This year, we celebrated our ninth birthday, and next year, it will be a full decade since LAN was founded. However, our mission of empowering the local startup ecosystem to reach greater heights remains the same.

As the saying goes, Rome wasn’t built in a day, so we thought it would be worthwhile to take a walk down the memory lane to see how far we’ve come.

A timeline of our journey since 2012

Technically, LAN sprouted from Venture Engine, Sri Lanka’s first real startup competition that was the brainchild of BOV Capital. As Sri Lanka’s 3 decade long civil war came to an end in 2009, Prajeeth Balasubramaniam, Jeevan Gnanam, Sanath Fernando, Mafaz Ishaq, and Apurva Udeshi thought it apt to plant the first seeds of Sri Lanka’s then non-existent startup ecosystem. They knew that deal flow and investor funding was paramount to foster a vibrant ecosystem, and through BOV, launched Venture Engine as a platform to bring together investors and prospective startups.

Launching Venture Engine wasn’t easy. It took nearly 3 years of painstaking work — plans had to be drawn up, investors had to be found, and more. But once Venture Engine saw the light of day, things slowly started to fall into place. By March 2012, Prajeeth and team had built a sound relationship with the Indian Angel Network, who helped immensely to formulate LAN’s operating structure and even co-invested in Venture Engine itself.

They probably didn’t think much about it at the time, but by launching LAN, Prajeeth and Co. were the first settlers of the wild west that was Sri Lanka’s startup funding space. Startup funding and terms like ‘angel investing’ were oddities to the general public, and any mention elicited a reaction that made it look like we’d managed to procure a Sri Lankan fish bun or maalu paan, with actual fish in it.

With time though, things got better. An entire generation of post-war Sri Lankans began knocking on our doors with awesome ideas. There was OMAK Technologies founded by Ehantha Sirisena, Extrogene Software founded by Ruwan Dissanayaka, and founded by Dinindu Nawarathna. Along the way, we also became one of the first formal sources of funding for female founders in Sri Lanka. Lonali Rodrigo’s House of Lonali, “nithya” by Nithya Yamini Lamahewa, and Charitha Abeyratne Hettiarachchi’s Saraii Village are a few names that come to mind. Today, these businesses have gone on to do well in their respective domains, and it is quite humbling to realise that we had a part to play in their success.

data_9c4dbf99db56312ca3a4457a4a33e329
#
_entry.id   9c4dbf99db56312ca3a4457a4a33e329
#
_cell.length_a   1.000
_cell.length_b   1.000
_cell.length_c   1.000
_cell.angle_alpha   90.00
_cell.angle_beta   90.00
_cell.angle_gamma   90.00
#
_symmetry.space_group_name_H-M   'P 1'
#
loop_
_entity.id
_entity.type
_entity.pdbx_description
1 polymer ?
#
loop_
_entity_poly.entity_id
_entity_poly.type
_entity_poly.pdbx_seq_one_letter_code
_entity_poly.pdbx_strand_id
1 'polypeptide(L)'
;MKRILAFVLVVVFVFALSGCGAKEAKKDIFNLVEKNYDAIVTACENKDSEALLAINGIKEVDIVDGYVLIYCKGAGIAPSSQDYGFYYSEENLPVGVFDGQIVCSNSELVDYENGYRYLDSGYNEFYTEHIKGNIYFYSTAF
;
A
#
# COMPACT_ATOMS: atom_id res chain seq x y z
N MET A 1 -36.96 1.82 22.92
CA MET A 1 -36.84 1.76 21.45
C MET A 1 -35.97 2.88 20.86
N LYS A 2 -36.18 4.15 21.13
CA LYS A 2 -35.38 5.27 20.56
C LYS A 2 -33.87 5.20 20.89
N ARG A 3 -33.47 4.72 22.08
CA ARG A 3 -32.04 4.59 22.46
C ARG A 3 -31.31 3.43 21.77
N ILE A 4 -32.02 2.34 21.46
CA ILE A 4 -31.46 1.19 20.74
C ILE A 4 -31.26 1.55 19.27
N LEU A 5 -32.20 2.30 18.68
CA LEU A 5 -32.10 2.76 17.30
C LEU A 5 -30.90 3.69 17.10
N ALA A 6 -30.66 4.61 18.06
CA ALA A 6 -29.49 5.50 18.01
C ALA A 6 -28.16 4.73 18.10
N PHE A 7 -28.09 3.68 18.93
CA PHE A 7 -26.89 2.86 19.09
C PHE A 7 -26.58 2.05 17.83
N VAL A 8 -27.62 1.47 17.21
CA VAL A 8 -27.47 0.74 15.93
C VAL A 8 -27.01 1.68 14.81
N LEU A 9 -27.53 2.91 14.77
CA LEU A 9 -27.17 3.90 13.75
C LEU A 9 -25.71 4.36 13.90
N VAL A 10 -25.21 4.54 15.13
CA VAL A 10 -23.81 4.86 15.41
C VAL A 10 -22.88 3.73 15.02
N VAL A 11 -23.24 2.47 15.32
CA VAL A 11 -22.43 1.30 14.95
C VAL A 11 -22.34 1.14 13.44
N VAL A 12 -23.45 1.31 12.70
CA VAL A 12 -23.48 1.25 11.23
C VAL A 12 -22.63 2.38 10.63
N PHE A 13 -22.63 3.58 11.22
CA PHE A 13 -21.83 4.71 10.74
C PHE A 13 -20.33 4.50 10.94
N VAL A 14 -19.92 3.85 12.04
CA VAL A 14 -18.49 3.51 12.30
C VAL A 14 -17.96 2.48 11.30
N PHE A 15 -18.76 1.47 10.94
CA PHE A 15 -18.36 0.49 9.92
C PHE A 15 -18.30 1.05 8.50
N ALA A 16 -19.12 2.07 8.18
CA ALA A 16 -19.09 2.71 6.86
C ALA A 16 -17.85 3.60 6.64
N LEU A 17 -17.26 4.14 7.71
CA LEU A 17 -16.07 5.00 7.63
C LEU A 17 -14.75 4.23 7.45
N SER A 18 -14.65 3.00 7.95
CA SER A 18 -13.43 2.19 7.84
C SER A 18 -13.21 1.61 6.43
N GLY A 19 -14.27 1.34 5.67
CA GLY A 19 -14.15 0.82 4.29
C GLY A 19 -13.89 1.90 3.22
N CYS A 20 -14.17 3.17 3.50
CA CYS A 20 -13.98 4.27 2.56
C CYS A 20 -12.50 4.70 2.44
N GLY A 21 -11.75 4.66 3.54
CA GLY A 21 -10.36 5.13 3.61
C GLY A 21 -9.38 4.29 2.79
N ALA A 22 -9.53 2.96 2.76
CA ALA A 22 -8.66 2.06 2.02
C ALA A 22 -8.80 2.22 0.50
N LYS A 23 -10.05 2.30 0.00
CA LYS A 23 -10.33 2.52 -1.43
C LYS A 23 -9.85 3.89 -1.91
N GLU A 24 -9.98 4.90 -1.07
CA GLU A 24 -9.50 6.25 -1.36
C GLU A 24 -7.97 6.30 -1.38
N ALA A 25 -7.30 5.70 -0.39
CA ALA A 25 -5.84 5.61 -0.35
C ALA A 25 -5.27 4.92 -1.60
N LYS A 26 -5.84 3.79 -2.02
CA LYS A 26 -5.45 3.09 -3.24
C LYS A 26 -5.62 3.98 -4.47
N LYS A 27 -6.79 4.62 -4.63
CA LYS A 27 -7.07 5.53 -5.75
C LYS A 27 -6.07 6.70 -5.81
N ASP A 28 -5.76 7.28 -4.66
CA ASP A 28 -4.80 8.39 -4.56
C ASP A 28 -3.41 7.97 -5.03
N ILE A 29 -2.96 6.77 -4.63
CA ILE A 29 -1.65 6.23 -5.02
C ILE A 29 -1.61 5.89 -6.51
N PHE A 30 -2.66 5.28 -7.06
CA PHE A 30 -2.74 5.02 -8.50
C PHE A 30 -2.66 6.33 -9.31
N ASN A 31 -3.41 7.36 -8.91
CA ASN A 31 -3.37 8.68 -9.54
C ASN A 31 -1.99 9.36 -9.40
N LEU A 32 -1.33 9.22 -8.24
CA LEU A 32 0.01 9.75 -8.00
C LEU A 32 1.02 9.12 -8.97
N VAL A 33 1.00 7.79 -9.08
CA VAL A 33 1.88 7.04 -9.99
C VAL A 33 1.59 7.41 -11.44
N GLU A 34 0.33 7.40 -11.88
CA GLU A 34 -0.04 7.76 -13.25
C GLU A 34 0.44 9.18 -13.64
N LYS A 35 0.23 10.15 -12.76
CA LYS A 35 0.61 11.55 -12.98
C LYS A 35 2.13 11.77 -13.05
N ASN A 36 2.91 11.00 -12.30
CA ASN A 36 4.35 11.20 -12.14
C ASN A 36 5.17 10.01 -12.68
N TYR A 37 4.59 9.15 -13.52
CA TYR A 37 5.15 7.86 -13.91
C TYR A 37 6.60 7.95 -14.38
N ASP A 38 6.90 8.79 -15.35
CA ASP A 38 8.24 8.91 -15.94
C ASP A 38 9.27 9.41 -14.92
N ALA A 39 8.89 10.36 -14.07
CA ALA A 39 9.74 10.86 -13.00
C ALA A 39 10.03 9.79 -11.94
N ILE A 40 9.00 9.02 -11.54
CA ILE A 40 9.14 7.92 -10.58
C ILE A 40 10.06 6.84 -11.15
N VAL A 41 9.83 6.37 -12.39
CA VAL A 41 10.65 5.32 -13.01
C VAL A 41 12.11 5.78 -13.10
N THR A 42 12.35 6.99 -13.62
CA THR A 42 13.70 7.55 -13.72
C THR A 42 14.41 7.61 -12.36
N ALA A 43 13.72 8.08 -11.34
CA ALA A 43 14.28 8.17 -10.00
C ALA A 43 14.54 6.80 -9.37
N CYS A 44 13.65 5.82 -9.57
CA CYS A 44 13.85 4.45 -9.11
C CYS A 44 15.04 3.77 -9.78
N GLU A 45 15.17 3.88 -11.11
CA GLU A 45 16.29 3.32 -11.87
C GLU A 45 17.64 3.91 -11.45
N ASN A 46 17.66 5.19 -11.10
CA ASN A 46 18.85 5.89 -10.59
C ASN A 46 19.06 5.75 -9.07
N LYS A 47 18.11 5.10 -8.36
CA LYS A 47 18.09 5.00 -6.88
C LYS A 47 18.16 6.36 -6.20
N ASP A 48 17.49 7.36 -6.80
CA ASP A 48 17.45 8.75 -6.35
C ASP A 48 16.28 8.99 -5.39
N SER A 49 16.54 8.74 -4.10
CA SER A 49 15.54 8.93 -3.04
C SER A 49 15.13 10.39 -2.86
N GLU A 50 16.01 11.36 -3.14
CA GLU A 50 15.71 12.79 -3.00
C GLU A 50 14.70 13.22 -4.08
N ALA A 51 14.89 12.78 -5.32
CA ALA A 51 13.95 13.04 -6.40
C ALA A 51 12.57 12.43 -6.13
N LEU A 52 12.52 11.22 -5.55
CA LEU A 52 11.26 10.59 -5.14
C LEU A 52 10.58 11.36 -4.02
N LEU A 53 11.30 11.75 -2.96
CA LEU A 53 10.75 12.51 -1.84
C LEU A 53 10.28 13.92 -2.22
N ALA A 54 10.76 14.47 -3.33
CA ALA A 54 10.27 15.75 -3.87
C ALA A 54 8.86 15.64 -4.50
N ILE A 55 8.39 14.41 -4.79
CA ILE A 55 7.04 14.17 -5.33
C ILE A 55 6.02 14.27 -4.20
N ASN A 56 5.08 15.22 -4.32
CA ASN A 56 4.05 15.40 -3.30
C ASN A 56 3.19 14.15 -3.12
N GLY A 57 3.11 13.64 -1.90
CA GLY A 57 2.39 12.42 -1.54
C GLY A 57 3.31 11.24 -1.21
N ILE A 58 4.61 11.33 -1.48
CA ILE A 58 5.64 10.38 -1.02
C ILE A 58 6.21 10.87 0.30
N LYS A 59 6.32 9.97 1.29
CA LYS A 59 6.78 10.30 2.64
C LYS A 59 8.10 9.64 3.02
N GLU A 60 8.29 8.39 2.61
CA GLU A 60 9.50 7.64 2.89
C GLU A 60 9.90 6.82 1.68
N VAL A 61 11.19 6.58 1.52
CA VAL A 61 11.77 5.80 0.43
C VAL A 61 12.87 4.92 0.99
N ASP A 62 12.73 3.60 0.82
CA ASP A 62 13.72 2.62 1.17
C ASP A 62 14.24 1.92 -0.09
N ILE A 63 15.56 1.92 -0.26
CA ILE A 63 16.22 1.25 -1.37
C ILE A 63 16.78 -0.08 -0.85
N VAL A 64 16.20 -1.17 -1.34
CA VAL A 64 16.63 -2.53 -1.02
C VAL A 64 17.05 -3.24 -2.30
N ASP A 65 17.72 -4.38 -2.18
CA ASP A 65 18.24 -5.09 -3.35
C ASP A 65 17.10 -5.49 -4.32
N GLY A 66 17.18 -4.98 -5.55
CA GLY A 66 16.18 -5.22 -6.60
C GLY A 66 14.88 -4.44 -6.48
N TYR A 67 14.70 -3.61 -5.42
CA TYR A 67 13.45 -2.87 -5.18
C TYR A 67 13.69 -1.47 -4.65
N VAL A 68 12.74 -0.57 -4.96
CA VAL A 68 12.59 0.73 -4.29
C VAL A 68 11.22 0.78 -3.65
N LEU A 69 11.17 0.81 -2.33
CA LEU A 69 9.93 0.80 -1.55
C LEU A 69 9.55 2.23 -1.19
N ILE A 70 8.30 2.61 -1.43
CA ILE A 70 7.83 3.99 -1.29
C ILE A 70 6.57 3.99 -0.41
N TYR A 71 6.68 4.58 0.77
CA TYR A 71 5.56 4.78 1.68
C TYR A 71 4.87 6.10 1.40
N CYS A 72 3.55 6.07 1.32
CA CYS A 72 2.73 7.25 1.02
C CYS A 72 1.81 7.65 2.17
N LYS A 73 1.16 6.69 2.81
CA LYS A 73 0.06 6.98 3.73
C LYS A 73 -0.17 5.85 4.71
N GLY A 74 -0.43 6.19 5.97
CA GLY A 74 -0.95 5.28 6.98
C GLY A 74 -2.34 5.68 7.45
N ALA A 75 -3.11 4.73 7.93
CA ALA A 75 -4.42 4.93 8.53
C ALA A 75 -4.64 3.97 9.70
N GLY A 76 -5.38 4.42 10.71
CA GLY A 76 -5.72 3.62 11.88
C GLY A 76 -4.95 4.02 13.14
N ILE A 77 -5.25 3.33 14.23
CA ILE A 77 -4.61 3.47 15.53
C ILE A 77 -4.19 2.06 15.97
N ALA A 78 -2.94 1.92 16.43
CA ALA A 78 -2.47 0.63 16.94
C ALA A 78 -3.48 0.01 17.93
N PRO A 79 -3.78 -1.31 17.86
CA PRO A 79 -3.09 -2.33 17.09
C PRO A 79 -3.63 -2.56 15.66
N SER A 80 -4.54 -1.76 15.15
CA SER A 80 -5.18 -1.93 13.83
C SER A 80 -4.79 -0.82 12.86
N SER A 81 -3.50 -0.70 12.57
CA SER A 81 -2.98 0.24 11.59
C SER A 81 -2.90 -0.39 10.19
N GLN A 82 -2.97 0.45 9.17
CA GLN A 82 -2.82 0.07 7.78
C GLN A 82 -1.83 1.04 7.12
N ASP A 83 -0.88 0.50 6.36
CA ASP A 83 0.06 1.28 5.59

A few LAN-funded startups whose names you may recognise

Fast forward to today, and we still tap dance to work looking to make things better for Sri Lankan startups. We’ve launched the Angel Fund, and have partnered with a whole host of like-minded organisations from the world over.

Special mention also goes out to our patrons Ariththa Wickramanyake who helps us with all our legal matters, Padmaraja Rupert who helped create LAN and opened doors for us regionally, Linda Speldewinde who gave us our first office space and continues to partner with us on many programs to date, Rajan Anandan who has been instrumental in bringing foreign investors into Sri Lanka, Dr. Hans Wijesuriya who has championed Sri Lanka’s startup ecosystem, and Hanif Yousuf, who together with Dr. Hans has supported Venture Engine from day one.

These names are just a few in a long list, but we are absolutely grateful for the support we’ve received from every name on said list. At the same time, we are looking forward with excitement to what the future will bring.

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A blog by LAN — Lanka Angel Network, Sri Lanka’s largest network of angel investors.